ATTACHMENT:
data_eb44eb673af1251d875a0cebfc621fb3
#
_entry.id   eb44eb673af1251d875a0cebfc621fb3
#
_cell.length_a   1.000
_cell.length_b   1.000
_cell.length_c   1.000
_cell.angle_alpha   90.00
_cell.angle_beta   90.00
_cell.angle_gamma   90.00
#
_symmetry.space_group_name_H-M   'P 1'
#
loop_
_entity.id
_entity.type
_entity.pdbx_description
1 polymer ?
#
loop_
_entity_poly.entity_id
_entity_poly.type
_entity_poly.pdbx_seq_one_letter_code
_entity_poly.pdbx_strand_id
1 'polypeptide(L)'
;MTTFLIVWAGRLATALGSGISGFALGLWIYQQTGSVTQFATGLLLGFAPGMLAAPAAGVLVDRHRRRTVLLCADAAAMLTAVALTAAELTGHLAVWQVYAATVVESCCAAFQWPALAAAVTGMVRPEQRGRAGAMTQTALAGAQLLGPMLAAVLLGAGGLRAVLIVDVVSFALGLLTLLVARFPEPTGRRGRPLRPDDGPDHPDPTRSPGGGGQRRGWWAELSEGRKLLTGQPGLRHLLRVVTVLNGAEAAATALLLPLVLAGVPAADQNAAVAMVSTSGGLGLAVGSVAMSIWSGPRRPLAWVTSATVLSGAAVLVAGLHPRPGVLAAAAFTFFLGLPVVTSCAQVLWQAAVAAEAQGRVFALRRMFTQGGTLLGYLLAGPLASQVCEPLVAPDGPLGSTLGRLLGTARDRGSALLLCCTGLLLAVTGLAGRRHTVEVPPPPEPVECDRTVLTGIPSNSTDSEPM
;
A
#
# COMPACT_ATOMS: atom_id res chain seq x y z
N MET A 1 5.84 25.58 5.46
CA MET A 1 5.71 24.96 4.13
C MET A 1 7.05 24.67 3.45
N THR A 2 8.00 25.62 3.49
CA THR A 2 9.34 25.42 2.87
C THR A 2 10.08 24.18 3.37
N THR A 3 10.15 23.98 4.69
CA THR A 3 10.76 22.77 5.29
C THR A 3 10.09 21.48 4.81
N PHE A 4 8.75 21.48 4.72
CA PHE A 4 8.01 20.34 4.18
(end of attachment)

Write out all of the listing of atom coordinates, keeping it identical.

data_eb44eb673af1251d875a0cebfc621fb3
#
_entry.id   eb44eb673af1251d875a0cebfc621fb3
#
_cell.length_a   1.000
_cell.length_b   1.000
_cell.length_c   1.000
_cell.angle_alpha   90.00
_cell.angle_beta   90.00
_cell.angle_gamma   90.00
#
_symmetry.space_group_name_H-M   'P 1'
#
loop_
_entity.id
_entity.type
_entity.pdbx_description
1 polymer ?
#
loop_
_entity_poly.entity_id
_entity_poly.type
_entity_poly.pdbx_seq_one_letter_code
_entity_poly.pdbx_strand_id
1 'polypeptide(L)'
;MTTFLIVWAGRLATALGSGISGFALGLWIYQQTGSVTQFATGLLLGFAPGMLAAPAAGVLVDRHRRRTVLLCADAAAMLTAVALTAAELTGHLAVWQVYAATVVESCCAAFQWPALAAAVTGMVRPEQRGRAGAMTQTALAGAQLLGPMLAAVLLGAGGLRAVLIVDVVSFALGLLTLLVARFPEPTGRRGRPLRPDDGPDHPDPTRSPGGGGQRRGWWAELSEGRKLLTGQPGLRHLLRVVTVLNGAEAAATALLLPLVLAGVPAADQNAAVAMVSTSGGLGLAVGSVAMSIWSGPRRPLAWVTSATVLSGAAVLVAGLHPRPGVLAAAAFTFFLGLPVVTSCAQVLWQAAVAAEAQGRVFALRRMFTQGGTLLGYLLAGPLASQVCEPLVAPDGPLGSTLGRLLGTARDRGSALLLCCTGLLLAVTGLAGRRHTVEVPPPPEPVECDRTVLTGIPSNSTDSEPM
;
A
#
# COMPACT_ATOMS: atom_id res chain seq x y z
N MET A 1 5.84 25.58 5.46
CA MET A 1 5.71 24.96 4.13
C MET A 1 7.05 24.67 3.45
N THR A 2 8.00 25.62 3.49
CA THR A 2 9.34 25.42 2.87
C THR A 2 10.08 24.18 3.37
N THR A 3 10.15 23.98 4.69
CA THR A 3 10.76 22.77 5.29
C THR A 3 10.09 21.48 4.81
N PHE A 4 8.75 21.48 4.72
CA PHE A 4 8.01 20.34 4.18